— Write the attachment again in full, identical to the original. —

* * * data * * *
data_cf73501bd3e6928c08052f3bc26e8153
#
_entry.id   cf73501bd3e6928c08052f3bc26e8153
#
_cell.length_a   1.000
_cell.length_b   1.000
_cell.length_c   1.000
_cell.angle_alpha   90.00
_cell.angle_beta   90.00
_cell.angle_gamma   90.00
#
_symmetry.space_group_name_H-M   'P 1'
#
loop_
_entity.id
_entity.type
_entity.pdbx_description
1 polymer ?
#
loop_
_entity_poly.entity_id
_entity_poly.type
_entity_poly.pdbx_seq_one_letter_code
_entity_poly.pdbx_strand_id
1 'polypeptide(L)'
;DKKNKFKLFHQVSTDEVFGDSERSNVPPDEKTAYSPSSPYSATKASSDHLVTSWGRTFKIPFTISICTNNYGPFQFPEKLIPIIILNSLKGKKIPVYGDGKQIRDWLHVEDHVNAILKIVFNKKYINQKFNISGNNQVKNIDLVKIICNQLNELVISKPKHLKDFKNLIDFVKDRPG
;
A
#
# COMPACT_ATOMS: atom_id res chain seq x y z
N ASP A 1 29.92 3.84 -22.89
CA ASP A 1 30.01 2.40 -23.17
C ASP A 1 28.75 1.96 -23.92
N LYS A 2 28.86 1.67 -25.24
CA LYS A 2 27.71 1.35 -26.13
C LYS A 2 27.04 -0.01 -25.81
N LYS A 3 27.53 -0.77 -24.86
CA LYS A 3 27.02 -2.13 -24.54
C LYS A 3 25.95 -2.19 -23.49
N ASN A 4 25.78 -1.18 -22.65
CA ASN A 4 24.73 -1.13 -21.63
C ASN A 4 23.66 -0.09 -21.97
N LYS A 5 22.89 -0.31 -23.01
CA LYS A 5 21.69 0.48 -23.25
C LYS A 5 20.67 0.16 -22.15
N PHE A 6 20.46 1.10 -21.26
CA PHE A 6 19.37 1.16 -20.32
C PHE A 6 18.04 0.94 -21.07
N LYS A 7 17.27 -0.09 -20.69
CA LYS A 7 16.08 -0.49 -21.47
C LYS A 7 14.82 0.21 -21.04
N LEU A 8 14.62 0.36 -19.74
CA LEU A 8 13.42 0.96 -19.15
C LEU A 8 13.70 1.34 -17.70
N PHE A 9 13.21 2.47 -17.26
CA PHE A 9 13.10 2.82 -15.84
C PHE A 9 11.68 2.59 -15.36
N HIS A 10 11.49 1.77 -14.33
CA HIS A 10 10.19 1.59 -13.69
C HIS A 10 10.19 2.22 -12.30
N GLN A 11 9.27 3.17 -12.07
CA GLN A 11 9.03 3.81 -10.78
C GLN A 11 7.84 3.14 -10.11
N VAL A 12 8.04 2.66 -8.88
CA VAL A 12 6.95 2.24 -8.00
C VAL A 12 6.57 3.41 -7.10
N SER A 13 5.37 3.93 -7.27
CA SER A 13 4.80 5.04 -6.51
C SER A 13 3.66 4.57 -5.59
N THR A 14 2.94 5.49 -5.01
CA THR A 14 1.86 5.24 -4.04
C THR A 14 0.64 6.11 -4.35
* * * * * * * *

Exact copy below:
data_cf73501bd3e6928c08052f3bc26e8153
#
_entry.id   cf73501bd3e6928c08052f3bc26e8153
#
_cell.length_a   1.000
_cell.length_b   1.000
_cell.length_c   1.000
_cell.angle_alpha   90.00
_cell.angle_beta   90.00
_cell.angle_gamma   90.00
#
_symmetry.space_group_name_H-M   'P 1'
#
loop_
_entity.id
_entity.type
_entity.pdbx_description
1 polymer ?
#
loop_
_entity_poly.entity_id
_entity_poly.type
_entity_poly.pdbx_seq_one_letter_code
_entity_poly.pdbx_strand_id
1 'polypeptide(L)'
;DKKNKFKLFHQVSTDEVFGDSERSNVPPDEKTAYSPSSPYSATKASSDHLVTSWGRTFKIPFTISICTNNYGPFQFPEKLIPIIILNSLKGKKIPVYGDGKQIRDWLHVEDHVNAILKIVFNKKYINQKFNISGNNQVKNIDLVKIICNQLNELVISKPKHLKDFKNLIDFVKDRPG
;
A
#
# COMPACT_ATOMS: atom_id res chain seq x y z
N ASP A 1 29.92 3.84 -22.89
CA ASP A 1 30.01 2.40 -23.17
C ASP A 1 28.75 1.96 -23.92
N LYS A 2 28.86 1.67 -25.24
CA LYS A 2 27.71 1.35 -26.13
C LYS A 2 27.04 -0.01 -25.81
N LYS A 3 27.53 -0.77 -24.86
CA LYS A 3 27.02 -2.13 -24.54
C LYS A 3 25.95 -2.19 -23.49
N ASN A 4 25.78 -1.18 -22.65
CA ASN A 4 24.73 -1.13 -21.63
C ASN A 4 23.66 -0.09 -21.97
N LYS A 5 22.89 -0.31 -23.01
CA LYS A 5 21.69 0.48 -23.25
C LYS A 5 20.67 0.16 -22.15
N PHE A 6 20.46 1.10 -21.26
CA PHE A 6 19.37 1.16 -20.32
C PHE A 6 18.04 0.94 -21.07
N LYS A 7 17.27 -0.09 -20.69
CA LYS A 7 16.08 -0.49 -21.47
C LYS A 7 14.82 0.21 -21.04
N LEU A 8 14.62 0.36 -19.74
CA LEU A 8 13.42 0.96 -19.15
C LEU A 8 13.70 1.34 -17.70
N PHE A 9 13.21 2.47 -17.26
CA PHE A 9 13.10 2.82 -15.84
C PHE A 9 11.68 2.59 -15.36
N HIS A 10 11.49 1.77 -14.33
CA HIS A 10 10.19 1.59 -13.69
C HIS A 10 10.19 2.22 -12.30
N GLN A 11 9.27 3.17 -12.07
CA GLN A 11 9.03 3.81 -10.78
C GLN A 11 7.84 3.14 -10.11
N VAL A 12 8.04 2.66 -8.88
CA VAL A 12 6.95 2.24 -8.00
C VAL A 12 6.57 3.41 -7.10
N SER A 13 5.37 3.93 -7.27
CA SER A 13 4.80 5.04 -6.51
C SER A 13 3.66 4.57 -5.59
N THR A 14 2.94 5.49 -5.01
CA THR A 14 1.86 5.24 -4.04
C THR A 14 0.64 6.11 -4.35